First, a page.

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Succession and Inheritance Law - Tough Talk and Family Feuds

Family feuds can arise from disputes over inheritance, family businesses, relationship collapses, and superannuation death benefits claims. They are as old as time itself and increasingly common whether they are of the size and magnitude of a Gina Rinehart’s empire or a fight over Dad’s favourite wrist watch. Personal sensitivities, pride, jealously and greed all conspire insidiously over time to wipe to nought years of loving and memorable relationships with siblings, cousins, uncles and aunts. Failing to update a Will is a contributing reason why major disputes erupt. The house you Willed to your son/daughter years ago may have since been sold leaving the other child benefitted to the detriment of the other.

I recommend open and frank discussion with members of the family to avoid future family conflict from arising. I call this the “tough talk”. It’s the discussion every family has to have at some point about what is to happen to the family property or business in the event of death or illness. The “tough talk” is bound hurt some feelings but may save hundreds of thousands of dollars in legal fees in the event of a dispute.

Sometimes problems arise when children aren’t dealt with evenly under a Will and the affected child may want to contest the Will. These disputes can turn very ugly as the dirty laundry of the family is aired for all to see. It is not uncommon to contend with allegations that the Parent was not of sound mind (especially if the Will was made just prior to death), or was unduly influenced or defrauded by another. Failure to document reasons for favouring one child over another can assist in the creation of these complexities. To avoid these issues, documented explanations are sometimes necessary as well as ensuring the Will was made in accordance with the requirements of the law.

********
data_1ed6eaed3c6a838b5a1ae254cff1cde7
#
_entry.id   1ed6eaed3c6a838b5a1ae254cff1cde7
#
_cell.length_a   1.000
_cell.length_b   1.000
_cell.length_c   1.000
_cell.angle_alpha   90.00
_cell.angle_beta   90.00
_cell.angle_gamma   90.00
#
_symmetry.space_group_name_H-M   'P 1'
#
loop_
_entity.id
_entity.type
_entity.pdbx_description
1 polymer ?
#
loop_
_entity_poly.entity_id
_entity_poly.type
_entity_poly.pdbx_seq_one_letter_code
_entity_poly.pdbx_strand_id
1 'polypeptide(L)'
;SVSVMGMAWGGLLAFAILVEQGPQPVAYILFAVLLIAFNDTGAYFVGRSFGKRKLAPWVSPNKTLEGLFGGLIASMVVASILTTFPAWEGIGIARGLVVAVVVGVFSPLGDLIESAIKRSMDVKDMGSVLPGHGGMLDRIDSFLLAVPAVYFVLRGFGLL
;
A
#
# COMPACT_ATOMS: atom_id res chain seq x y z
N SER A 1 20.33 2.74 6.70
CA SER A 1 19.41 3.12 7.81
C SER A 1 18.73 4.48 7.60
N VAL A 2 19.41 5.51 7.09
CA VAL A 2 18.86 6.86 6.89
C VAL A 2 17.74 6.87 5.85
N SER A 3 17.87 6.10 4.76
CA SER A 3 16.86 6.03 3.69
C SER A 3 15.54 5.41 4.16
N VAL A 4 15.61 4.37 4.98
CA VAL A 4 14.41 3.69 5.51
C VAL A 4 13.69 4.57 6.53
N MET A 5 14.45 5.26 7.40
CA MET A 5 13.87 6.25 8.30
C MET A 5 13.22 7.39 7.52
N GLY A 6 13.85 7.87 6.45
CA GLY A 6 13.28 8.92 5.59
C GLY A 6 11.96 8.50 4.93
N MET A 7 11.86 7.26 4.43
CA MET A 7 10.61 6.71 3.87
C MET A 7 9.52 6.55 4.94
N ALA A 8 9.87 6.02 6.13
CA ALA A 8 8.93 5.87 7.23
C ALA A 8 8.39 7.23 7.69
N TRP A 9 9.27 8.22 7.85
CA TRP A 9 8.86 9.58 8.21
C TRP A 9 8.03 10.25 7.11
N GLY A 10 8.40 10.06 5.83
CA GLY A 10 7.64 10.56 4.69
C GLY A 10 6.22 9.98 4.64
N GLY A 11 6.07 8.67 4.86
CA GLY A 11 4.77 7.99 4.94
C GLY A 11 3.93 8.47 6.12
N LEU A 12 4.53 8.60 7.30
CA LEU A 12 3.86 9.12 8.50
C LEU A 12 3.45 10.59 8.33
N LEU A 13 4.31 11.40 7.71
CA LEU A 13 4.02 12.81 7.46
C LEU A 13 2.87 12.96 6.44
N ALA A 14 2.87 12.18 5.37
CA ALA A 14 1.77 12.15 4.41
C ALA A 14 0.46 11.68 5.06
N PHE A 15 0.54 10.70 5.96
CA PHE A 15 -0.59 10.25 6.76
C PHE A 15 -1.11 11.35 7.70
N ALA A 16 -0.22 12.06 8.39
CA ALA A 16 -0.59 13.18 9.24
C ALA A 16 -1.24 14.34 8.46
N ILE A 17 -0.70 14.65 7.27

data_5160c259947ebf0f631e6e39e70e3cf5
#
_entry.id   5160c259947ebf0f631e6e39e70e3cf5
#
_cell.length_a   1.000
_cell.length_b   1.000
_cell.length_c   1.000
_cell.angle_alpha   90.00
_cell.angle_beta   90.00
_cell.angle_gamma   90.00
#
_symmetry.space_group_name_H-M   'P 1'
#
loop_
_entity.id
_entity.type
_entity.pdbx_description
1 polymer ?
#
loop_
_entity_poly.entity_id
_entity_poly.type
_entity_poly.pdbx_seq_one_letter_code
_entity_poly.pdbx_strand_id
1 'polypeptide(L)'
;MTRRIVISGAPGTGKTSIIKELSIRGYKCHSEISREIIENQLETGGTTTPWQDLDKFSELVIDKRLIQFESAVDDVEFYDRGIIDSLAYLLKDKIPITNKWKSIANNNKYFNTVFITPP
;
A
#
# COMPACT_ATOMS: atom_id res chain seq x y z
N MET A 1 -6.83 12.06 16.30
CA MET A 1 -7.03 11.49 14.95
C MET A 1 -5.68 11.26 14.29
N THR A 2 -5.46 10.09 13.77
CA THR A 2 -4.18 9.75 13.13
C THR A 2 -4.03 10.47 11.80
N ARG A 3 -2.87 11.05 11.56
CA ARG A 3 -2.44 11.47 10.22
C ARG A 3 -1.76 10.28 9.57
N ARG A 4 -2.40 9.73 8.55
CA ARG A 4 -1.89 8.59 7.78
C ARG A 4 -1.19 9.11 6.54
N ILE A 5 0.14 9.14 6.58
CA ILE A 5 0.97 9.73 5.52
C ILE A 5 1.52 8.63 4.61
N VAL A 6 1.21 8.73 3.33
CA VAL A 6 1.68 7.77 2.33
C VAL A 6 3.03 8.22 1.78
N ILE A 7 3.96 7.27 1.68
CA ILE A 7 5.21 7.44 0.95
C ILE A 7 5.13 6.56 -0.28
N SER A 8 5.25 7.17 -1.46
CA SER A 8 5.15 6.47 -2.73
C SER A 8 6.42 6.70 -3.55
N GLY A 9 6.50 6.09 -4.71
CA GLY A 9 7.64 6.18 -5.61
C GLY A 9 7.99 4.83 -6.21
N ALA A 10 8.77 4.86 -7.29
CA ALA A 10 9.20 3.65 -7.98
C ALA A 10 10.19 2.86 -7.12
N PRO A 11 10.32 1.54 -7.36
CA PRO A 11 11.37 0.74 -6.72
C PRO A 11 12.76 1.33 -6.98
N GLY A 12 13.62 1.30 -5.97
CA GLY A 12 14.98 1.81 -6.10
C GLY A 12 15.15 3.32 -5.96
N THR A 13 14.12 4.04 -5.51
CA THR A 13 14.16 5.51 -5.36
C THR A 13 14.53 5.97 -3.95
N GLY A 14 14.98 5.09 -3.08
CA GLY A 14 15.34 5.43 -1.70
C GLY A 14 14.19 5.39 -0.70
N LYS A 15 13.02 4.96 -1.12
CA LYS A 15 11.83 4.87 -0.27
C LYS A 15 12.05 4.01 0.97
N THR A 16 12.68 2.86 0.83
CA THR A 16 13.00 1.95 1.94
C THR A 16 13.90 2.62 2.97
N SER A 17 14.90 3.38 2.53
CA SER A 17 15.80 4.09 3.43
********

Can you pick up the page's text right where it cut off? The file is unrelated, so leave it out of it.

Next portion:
The right to leave your property on death to whomever you choose is of fundamental importance to most Australians. However the courts have a wide discretion to make awards contrary to the express provisions contained in a Will in what are known as Family Provision Applications. A Family Provision Application is the most common type of challenge to a Will and can be brought where for example most property is left to one child and the others get little or nothing. Spouses or de facto spouses may also have a right to claim if they have been excluded from the Will.

In a previous information release (The Black Sheep of the Family) I summarised the bizzare case of Keep v Bourke [2011] NSWSC 88 where despite a 38 year estrangement between mother and daughter the court awarded the daughter $200,000.

Failure to properly plan for business succession also leads to family problems and scapegoating. A child left with the responsibility of taking over the family business that ultimately fails may well lead to more disputation. On the other hand allegations of a child profiting at the expenses of others and greed accusations are also common. Sometimes the solution is to implement proper management mechanisms and allow all children to inherit the business so no issues arise about fair distribution.

The wealth of many Australians is invested in Superannuation. What happens to superannuation death benefits on death? Many are under the mistaken belief that the death benefits form part of the estate and can be disposed of in the Will. However that is not the case. Unless there is a valid Binding Nomination, the Trustees of the fund will have a discretion as to who will receive the death benefits. Binding Nominations need to be carefully drafted and executed in compliance with the terms of the trust deed and the law. An improperly executed or out of date binding nomination could be disastrous. A nomination given more than 3 years ago may be invalid.

This firm acted in an extremely complicated family dispute involving a secret deal done 20 years before the death of the father. The father gifted the 10 Million dollar family business, by way of transfer of shares to one of the children without the knowledge of the other children. The business owned much of the family real estate and investments. When the father died, there was much less left in the estate because the oldest child had already taken it 20 years before. The two younger children were disadvantaged. What ensued was a bitter dispute involving allegations of fraud, undue influence and complicity not only against the scheming child but also against the lawyers and accountants engaged in the original transaction. The case settled but could have been avoided with open and frank discussions and the “tough talk” that needed to be had 20 years before. For more information please contact Evan Sarinas of Sarinas Legal.

This release is not intended as legal advice and all liability is disclaimed for reliance on it.

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